Unfairly Dated Names: Heather

Unfairly Dated Names are a subset of Spotlight Names most people don’t consider old-enough to recycle. Most of these names peaked around 15-60 years ago and are often typecast as parent and grandparent names. But their timeless and sometimes modern attributes make them stylish stand-outs for modern children. At one point these names were ahead of the trends, and likely will be again.

Unfairly Dated Name: Heather

Let’s play guess the year. We’ll step into our baby name time machine to a year when these contemporary favorites were under-appreciated:

  • Hazel ranked at #942 and would leave the top 1000 the following year.
  • Lily didn’t even rank in the top 1000.
  • Violet didn’t rank in the top 1000.
  • Willow didn’t rank in the top 1000, and had never been in the top 1000.

What year am I talking about?

If you guessed the year was 1975, you are correct. Sorry, you don’t get a prize, only the smug satisfaction of knowing you are a name-stat genius. Or maybe you are just a good guesser. Either way, your reward is smug satisfaction.

1975 was the same year Heather peaked at #3. This name for a small shrub was compared to top 1000 newcomer Juniper in the latest installment of our Failure to Launch series.

For those of you who are not familiar with the series, Failure to Launch names are names that had potential to become popular a few decades ago, but either remained uncommon or are just now getting popular. The series was created to prove that while specific names come and go, certain styles are timeless. It’s interesting to investigate why certain names are popular for certain decades, and not others that seemed to fit the styles of the time.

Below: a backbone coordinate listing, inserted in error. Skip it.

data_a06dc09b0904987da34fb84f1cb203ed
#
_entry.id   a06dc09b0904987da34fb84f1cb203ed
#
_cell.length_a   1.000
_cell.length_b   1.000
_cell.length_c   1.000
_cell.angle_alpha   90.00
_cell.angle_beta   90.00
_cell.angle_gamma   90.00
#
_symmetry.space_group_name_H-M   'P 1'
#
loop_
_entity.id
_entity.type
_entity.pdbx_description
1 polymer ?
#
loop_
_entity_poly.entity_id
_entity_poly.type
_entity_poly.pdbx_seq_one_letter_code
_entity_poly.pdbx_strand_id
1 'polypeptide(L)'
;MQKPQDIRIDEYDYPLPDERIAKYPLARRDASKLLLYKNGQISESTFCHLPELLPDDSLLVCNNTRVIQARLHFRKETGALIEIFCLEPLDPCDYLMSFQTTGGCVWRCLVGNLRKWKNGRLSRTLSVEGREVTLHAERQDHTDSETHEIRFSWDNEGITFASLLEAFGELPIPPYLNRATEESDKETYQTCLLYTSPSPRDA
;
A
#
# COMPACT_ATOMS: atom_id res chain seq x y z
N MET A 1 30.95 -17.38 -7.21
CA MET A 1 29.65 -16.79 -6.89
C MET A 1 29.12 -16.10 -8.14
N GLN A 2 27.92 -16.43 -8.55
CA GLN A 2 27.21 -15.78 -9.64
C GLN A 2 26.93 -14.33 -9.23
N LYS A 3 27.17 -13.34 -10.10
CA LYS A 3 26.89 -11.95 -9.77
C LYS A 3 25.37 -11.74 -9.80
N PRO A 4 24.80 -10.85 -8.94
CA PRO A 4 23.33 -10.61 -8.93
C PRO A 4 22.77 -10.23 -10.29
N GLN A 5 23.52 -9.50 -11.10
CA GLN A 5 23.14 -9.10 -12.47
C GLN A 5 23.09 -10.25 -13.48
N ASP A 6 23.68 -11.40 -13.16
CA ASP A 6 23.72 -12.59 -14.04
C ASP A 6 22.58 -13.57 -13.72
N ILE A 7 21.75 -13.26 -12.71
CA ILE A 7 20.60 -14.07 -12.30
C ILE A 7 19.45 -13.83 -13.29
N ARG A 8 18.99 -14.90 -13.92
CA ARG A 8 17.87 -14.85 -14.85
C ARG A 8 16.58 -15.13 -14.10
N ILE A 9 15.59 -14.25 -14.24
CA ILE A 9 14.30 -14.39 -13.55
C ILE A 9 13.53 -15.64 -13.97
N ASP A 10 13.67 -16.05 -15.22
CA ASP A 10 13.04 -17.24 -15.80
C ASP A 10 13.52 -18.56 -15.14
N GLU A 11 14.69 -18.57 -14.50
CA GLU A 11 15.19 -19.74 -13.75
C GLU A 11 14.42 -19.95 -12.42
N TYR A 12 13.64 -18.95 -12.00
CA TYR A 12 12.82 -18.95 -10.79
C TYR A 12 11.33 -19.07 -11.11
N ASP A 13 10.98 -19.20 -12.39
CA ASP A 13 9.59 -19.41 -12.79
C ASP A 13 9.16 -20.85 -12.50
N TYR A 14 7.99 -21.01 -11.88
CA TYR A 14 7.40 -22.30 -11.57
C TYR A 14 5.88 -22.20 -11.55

The Unfairly Dated names series was created to prove the same point, but focuses on names that were ahead of their time, that peaked a few decades before they were supposed to. Heather was ahead of its time. Heather qualifies as an Unfairly Dated name.

Heather was a popular botanical name at a time when botanical names weren’t in. They were even downright passe, but Heather was the exception. Why was Heather the exception?

Perhaps the -er ending it shares with the top 1970s girl name, Jennifer, inspired Heather’s popularity. Or perhaps the name’s Scottish and English origins made the name appealing. Scottish, English, and Celtic names are often considered stylish names today, but names with U.K. origins have been stylish for decades, only the specific names change with each generation.

Other names derived from Heather also peaked in the 1970s/80s. The Latin version, Erica, peaked about a decade later, at #31 from 1986 to 1988. The masculine version Heath also peaked in the mid-1970s, but didn’t get nearly as popular, reaching #181 in 1974.

Heather first hit the top 1000 in 1935, and slowly climbed and hit the top 100 in 1967. Once Heather hit the top 100, it soared. Within five years, Heather would reach the top 10 and stay there from 1972 until 1980 and would return from 1983 until 1987. Heather stayed in the top 100 until 1998, resulting in a three decade stint in the top 100.

Once Heather left the top 100 it dropped steeply, falling to #707 in 2011. Heather will probably exit the top 1000 within the next couple of years. This is another lovely name that suffered from overuse. Heather is the perfect strong yet feminine name. The shrub inhabits rocky, seemingly inhospitable terrains, and turns them into areas blanketed in pretty, yet anything but delicate, pink-purple flowers. To those who like Hazel, Juniper, Magnolia, and Willow, remember Heather paved the way.

Readers: What do you think of Heather?

Photo credit: macro image / fields of heather


  1. I’m a Heather. 1979 🙂


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